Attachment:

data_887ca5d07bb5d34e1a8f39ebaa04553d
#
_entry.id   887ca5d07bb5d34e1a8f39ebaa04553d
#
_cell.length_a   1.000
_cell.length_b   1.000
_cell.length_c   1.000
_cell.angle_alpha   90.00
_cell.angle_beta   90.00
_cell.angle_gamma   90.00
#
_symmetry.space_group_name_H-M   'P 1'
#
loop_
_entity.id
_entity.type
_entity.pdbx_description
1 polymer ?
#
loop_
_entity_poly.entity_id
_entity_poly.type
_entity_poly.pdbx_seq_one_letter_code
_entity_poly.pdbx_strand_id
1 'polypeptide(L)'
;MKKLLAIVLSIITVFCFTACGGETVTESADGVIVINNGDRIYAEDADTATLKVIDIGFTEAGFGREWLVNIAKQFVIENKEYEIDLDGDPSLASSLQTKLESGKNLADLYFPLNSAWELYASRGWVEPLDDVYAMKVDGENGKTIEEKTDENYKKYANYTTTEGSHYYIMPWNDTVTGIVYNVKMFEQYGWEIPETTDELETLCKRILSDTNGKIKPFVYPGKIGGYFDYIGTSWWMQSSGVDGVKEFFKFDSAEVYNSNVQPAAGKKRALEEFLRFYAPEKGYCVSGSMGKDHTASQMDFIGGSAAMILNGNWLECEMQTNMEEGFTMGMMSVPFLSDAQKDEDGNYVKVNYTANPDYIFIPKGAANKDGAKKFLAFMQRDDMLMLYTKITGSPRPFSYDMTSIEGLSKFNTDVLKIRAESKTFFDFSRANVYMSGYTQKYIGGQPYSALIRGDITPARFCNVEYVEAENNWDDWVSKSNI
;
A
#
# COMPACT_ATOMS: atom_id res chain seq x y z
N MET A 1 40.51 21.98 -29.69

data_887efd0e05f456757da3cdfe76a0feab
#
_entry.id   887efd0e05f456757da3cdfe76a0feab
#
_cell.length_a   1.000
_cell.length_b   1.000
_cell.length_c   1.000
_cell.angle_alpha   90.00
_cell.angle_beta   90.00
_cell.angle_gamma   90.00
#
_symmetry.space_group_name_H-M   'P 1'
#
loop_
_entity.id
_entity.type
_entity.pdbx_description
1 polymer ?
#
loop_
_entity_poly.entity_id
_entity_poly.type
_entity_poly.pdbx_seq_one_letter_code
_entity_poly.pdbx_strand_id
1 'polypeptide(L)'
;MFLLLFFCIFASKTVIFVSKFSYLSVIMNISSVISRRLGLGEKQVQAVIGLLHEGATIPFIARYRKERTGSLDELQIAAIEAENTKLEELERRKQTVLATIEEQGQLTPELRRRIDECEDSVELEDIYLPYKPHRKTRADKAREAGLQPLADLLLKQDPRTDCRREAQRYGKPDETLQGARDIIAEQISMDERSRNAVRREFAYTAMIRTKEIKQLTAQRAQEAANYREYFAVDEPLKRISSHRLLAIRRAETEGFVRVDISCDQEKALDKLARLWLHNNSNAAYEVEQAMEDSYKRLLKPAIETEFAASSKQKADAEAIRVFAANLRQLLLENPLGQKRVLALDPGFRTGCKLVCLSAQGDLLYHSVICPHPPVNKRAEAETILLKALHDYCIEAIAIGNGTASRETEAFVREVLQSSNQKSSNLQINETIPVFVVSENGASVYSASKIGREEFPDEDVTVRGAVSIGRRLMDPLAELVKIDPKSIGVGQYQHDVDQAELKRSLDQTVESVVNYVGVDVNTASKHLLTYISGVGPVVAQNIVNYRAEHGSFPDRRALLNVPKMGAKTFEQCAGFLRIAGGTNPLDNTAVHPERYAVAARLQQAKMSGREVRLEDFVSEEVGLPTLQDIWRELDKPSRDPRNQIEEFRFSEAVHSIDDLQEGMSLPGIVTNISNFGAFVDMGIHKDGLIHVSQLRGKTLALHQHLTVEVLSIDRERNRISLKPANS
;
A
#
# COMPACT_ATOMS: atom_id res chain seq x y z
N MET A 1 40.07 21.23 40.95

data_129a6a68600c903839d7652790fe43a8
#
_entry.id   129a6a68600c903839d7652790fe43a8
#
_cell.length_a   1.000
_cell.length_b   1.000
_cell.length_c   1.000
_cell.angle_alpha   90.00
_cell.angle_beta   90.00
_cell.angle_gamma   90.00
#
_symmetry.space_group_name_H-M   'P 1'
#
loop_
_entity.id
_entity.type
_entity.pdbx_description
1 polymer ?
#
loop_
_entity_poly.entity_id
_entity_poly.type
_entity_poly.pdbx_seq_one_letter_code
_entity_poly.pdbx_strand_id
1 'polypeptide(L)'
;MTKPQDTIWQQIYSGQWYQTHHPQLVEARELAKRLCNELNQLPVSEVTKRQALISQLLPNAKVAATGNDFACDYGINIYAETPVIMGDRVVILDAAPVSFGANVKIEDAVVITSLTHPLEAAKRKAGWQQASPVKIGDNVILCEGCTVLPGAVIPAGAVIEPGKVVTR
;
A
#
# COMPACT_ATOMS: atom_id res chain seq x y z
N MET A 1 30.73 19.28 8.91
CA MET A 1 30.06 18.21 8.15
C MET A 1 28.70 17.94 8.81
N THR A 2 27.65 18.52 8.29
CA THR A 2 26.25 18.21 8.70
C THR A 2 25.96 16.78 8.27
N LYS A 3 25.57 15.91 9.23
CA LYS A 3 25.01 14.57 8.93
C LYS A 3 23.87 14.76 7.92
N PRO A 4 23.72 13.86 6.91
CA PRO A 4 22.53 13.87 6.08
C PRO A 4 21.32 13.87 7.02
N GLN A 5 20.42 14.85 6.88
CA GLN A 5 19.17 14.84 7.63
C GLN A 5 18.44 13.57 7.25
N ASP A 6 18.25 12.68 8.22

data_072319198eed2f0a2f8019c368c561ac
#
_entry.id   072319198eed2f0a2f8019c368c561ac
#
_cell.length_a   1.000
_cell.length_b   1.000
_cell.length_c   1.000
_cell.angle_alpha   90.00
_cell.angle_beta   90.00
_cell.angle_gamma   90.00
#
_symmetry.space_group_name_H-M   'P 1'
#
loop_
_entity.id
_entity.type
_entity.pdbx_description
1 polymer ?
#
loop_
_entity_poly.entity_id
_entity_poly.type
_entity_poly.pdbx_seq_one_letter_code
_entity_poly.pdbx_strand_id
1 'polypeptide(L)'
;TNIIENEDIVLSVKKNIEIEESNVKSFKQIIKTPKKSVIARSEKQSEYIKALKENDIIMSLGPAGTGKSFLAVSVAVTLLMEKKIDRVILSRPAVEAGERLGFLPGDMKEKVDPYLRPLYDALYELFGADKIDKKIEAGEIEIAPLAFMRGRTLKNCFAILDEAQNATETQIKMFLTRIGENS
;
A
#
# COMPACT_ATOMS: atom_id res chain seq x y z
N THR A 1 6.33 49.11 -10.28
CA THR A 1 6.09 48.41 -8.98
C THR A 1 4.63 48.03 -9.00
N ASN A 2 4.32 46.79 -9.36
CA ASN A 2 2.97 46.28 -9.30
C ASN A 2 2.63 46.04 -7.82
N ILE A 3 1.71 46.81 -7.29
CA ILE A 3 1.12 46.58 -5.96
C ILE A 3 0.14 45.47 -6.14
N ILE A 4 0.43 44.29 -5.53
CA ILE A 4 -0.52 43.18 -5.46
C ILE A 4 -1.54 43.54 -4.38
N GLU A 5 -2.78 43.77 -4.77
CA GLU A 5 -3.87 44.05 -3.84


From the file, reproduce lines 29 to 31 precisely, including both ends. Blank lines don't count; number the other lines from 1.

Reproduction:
#
# COMPACT_ATOMS: atom_id res chain seq x y z
N MET A 1 40.51 21.98 -29.69